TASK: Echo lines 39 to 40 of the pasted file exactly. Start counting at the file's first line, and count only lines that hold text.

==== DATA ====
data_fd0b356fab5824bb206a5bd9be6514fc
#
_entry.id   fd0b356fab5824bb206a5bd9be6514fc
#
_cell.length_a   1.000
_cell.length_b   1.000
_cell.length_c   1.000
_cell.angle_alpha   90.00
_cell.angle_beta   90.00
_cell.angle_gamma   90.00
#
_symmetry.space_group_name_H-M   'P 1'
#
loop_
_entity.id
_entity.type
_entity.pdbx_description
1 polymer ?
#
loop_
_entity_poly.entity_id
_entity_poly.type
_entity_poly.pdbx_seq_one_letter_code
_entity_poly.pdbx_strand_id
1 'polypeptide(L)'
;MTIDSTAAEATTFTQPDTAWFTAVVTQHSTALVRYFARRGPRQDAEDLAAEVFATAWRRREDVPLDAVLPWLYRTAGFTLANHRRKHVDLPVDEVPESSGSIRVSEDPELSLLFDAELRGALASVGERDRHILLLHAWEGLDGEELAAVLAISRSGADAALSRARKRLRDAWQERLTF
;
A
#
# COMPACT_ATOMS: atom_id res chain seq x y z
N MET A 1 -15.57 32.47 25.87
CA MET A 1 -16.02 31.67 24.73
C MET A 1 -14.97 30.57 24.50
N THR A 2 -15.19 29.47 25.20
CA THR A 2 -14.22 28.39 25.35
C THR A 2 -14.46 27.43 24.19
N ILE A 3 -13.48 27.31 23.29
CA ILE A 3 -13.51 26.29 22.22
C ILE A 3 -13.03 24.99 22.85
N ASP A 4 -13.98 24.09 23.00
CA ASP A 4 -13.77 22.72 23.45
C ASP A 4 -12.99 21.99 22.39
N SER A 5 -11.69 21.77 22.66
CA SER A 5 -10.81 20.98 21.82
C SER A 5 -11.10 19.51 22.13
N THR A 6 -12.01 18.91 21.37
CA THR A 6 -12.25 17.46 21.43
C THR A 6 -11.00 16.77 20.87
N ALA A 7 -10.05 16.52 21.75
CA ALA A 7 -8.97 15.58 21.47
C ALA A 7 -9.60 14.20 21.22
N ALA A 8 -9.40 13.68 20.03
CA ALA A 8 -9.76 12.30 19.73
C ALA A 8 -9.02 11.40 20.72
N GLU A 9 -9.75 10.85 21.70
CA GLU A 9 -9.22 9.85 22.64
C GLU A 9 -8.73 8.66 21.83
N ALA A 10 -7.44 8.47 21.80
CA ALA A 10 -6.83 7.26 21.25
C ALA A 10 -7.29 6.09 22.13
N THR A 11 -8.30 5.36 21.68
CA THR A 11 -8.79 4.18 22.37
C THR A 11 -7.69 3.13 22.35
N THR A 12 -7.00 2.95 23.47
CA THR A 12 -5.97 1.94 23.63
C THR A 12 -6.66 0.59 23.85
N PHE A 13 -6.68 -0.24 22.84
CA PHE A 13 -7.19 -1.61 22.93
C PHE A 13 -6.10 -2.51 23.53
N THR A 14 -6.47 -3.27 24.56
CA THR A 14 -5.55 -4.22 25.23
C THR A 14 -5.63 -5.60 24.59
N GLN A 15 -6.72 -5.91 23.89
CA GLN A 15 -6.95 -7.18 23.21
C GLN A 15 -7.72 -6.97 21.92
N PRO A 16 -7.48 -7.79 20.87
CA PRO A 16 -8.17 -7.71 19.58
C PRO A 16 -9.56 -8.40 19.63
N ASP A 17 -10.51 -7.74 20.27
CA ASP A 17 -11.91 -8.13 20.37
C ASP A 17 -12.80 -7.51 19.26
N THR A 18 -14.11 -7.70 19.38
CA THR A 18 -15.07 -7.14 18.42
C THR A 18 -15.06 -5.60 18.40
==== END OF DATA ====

C ILE A 3 -13.03 24.99 22.85
N ASP A 4 -13.98 24.09 23.00